Iga’s dilemma

For a long time, Iga Swiatek considered herself to be a clay-court specialist and didn’t think she could adopt a hyper-aggressive game.
But then she hired Tomas Wiktorowski, Agnieszka Radwanska’s former coach, and started the 2022 season by making the Australian Open semi-finals and winning titles in Doha, Indian Wells and Miami – all on hard courts.
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Medvedev beats Wawrinka to reach Diriyah Tennis Cup final
Her game style has got more and more aggressive and she arrives to Rome as the world number one and having won her last four consecutive tournaments.
While in the past Swiatek used to enter the clay season feeling like she had to capitalise on every opportunity she had on her favourite surface, she is now in a position where she is a contender at any tournament on any surface.
“Right now the transition that I have to do to clay, it's pretty different because usually it was like, ‘Whoa, clay, finally I can play well’. Right now it's a little bit different because I feel like my level was high anyway,” the Polish top seed told reporters in Rome, where she is the defending champion.
Swiatek, the 2020 Roland Garros champion, paid tribute to Wiktorowski for helping her adjust her mindset on hard courts, but she also acknowledges she may have to revert back to her old style of play to be as successful on the red dirt.

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“For sure he helped me to change my attitude towards my game. I kind of trusted him in terms of my more aggressive game. He convinced me to just play more aggressively,” said the 21-year-old.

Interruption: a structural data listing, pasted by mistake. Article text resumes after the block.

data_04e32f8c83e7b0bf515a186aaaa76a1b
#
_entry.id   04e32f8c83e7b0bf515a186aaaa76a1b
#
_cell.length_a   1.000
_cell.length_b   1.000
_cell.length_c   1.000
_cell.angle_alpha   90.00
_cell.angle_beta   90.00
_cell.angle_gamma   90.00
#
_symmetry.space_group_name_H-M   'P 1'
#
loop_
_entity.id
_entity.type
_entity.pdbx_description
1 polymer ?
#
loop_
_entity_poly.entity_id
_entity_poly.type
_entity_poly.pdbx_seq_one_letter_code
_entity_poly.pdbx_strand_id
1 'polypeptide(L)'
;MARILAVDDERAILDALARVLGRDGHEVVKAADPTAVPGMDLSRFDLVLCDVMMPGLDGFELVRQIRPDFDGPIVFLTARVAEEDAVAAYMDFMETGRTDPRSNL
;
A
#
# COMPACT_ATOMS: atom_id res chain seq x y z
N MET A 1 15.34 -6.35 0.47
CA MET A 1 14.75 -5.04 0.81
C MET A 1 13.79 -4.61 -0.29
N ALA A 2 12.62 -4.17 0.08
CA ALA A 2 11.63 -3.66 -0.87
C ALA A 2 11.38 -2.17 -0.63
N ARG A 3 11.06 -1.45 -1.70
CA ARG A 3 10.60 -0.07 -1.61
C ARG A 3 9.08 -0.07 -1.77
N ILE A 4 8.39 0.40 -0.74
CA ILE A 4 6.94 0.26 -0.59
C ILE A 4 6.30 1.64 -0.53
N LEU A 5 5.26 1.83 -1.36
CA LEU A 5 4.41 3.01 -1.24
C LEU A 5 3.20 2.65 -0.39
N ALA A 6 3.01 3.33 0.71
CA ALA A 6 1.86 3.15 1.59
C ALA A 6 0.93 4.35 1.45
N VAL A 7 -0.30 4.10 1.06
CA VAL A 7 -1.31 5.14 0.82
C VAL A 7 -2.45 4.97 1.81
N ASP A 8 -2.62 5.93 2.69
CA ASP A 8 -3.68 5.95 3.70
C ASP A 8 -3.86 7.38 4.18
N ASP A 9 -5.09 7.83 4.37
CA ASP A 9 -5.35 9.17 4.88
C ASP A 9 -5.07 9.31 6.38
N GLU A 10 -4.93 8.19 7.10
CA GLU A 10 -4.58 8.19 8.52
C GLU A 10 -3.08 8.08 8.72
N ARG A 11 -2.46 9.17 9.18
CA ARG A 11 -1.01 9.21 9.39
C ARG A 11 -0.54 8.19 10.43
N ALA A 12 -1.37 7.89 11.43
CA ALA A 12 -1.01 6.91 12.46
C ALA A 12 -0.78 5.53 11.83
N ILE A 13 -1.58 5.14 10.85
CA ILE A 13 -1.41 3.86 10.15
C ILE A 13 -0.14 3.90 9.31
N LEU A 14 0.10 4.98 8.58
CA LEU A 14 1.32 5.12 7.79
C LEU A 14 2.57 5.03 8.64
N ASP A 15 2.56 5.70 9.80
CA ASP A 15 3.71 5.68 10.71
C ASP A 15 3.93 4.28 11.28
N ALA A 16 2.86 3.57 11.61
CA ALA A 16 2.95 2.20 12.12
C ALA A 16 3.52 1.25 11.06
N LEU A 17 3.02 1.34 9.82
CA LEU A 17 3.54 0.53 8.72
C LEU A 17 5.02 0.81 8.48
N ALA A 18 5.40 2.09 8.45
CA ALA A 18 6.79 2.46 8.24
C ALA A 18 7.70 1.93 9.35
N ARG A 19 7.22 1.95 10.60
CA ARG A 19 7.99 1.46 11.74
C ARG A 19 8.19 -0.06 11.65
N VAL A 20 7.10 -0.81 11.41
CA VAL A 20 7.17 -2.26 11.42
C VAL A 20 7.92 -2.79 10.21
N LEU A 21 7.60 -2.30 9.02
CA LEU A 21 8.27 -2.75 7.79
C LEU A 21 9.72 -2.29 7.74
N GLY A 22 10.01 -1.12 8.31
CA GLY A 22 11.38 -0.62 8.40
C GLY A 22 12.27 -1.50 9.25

“Before I didn't really think it was my kind of game. Right now I feel like most of the success that I had this season was because of that.
“We're going to see how it's going to work on clay courts because basically here you don't have to play that aggressively.
“For me, it's pretty weird because right now I have to switch from more aggressive game to the game that I had before. It's tricky. But it's tennis. It's the most important thing to adjust properly.”

Soaking it all up

Swiatek was not in Madrid last week as she opted to get some rest after a gruelling stretch, but that doesn’t mean her name wasn’t constantly coming up in conversations with other players, who were marvelling at her current 23-match winning streak.
The world No.1 was deeply moved by all the praise she received from her colleagues.
“That is probably one of the nicest things I experienced on tour, I would say. I saw what Coco (Gauff) was saying and Ons (Jabeur),” said Swiatek.
“I wasn't even hoping that players were going to talk about me that way because it's such a nice thing.
“Honestly, I'm pretty glad with just being myself and people are thinking that I'm nice and stuff. It's kind of sometimes overwhelming that they're looking up to me because honestly, two years ago, I was the one looking up to everybody. It's such a new position for me that I don't really know how to react.”

Everybody loves Ons

Jabeur has also been receiving lots of love since her historic Madrid title triumph on Saturday.
One of the most popular players on tour, the Tunisian, who is the first Arab or North African woman to win a WTA 1000 title, has been getting lots of hugs ever since she touched down in Rome.
“I had a lot of hugs from yesterday until today. It's great to see all the players happy for me,” said the world number seven, who opens her campaign against Romanian Sorana Cirstea on Tuesday.
“Honestly I'm just really overwhelmed. I got a lot of hugs, I got to tell you, a lot of hugs. I love hugs. It's amazing. Great energy. People were really happy for me. That's amazing.
“I really hope to continue in this level, like I said. I like all players. I respect all players. It's amazing to see that everybody is trying to push the other to do better. To be part of that, I'm really proud of it.”
Away from the tennis scene, Jabeur – nicknamed ‘The Minister of Happiness’ back home in Tunisia – has received countless messages from leading dignitaries, celebrities and Olympic champions of the Arab world.
The official Twitter account of the Tunisian presidency congratulated her, while singers, actors, and comedians from across the region all shared posts about her unprecedented achievement.
Her reaction to all of these messages?
“I was like, ‘Whaaaaat?’” Jabeur laughed, covering her ears with her hands and dropping her jaw in amazement.